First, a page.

Dozens of scholars at research and policy institutes do double duty as lobbyists or consultants for corporations involved in legal or regulatory disputes with the government, The New York Times writes in the second article in a series detailing ties between nonprofit think tanks and big business.
The dual roles are often undisclosed by scholars who work with companies to promote agendas in areas such as military spending, internet regulation, and energy production while producing papers and testifying to Congress about those issues under the think-tank imprimatur, according to the Times, which teamed with the New England Center for Investigative Reporting to examine 75 policy institutes across the ideological spectrum.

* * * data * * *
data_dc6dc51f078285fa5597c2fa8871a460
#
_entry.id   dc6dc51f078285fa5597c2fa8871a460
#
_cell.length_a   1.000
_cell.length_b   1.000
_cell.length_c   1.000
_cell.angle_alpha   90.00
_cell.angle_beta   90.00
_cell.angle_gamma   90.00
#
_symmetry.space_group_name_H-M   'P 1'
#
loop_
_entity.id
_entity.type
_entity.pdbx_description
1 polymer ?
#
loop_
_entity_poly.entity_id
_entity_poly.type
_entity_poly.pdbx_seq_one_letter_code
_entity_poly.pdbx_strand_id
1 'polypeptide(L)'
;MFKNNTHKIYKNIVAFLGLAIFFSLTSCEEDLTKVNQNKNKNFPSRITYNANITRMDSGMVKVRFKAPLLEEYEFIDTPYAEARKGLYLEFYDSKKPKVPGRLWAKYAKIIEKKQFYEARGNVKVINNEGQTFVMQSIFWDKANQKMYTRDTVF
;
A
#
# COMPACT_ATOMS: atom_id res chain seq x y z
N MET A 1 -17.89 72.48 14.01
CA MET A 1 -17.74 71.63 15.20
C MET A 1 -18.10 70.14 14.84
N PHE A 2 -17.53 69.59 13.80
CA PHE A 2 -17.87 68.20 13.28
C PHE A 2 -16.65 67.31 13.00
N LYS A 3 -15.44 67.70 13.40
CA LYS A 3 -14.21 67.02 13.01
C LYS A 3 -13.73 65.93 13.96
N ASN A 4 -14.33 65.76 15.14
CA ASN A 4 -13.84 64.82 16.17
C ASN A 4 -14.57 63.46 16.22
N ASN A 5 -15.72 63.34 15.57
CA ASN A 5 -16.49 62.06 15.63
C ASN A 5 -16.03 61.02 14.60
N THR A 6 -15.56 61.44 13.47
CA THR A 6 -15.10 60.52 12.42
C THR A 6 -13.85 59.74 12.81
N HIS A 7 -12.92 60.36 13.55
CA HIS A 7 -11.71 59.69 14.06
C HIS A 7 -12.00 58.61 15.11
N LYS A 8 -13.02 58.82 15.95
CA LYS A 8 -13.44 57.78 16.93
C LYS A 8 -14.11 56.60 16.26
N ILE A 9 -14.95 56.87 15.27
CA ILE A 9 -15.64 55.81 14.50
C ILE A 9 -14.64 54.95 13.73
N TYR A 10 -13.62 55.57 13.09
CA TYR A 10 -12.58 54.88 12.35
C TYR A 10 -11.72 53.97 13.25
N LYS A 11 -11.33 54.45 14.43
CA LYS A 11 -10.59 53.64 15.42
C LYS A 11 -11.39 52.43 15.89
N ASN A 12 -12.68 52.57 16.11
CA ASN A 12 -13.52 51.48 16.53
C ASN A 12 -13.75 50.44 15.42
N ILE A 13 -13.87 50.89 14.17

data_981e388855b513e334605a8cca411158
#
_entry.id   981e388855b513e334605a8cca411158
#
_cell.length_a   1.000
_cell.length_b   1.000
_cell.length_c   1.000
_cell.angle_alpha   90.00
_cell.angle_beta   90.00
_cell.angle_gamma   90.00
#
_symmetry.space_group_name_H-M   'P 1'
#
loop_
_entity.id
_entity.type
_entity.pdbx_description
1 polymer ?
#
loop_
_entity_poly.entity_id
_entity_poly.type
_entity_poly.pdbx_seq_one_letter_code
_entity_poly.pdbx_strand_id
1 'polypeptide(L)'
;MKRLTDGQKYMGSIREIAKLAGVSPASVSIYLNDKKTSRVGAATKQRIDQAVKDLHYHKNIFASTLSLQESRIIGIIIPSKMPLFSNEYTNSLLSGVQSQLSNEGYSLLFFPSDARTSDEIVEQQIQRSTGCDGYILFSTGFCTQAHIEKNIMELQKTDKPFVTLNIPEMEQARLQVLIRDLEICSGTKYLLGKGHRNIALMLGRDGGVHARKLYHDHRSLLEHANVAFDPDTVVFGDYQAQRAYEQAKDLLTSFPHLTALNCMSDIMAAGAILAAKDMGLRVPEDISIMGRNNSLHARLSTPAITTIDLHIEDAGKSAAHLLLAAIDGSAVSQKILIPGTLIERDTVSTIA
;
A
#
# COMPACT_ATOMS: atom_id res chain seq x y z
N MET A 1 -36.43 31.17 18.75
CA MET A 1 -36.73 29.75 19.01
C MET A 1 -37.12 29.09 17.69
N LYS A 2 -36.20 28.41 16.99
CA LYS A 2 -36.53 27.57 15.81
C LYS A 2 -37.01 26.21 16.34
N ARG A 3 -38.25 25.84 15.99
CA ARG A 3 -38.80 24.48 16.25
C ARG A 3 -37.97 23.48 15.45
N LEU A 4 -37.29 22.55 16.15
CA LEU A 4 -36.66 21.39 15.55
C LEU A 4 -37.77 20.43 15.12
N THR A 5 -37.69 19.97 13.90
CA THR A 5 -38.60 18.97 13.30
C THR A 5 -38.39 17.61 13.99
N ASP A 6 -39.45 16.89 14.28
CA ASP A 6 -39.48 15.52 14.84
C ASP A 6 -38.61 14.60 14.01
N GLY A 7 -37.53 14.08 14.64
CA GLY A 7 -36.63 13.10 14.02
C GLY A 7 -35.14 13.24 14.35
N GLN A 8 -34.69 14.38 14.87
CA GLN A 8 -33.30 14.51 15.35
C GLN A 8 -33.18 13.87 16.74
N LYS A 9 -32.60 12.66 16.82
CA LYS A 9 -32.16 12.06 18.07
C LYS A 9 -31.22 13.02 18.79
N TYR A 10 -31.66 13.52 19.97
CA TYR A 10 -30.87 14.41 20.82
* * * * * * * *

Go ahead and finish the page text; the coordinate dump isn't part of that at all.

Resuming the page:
Prominent think tanks’ research carries weight in policy debates because it is viewed as independent and disinterested. Some groups say researchers’ corporate associations reflect their engagement with a variety of experts in policy fields, but others are revising their conflict-of-interest policies to address concerns over corporate influence, the Times writes.
Read a Chronicle of Philanthropy opinion piece about safeguarding nonprofit independence from donors.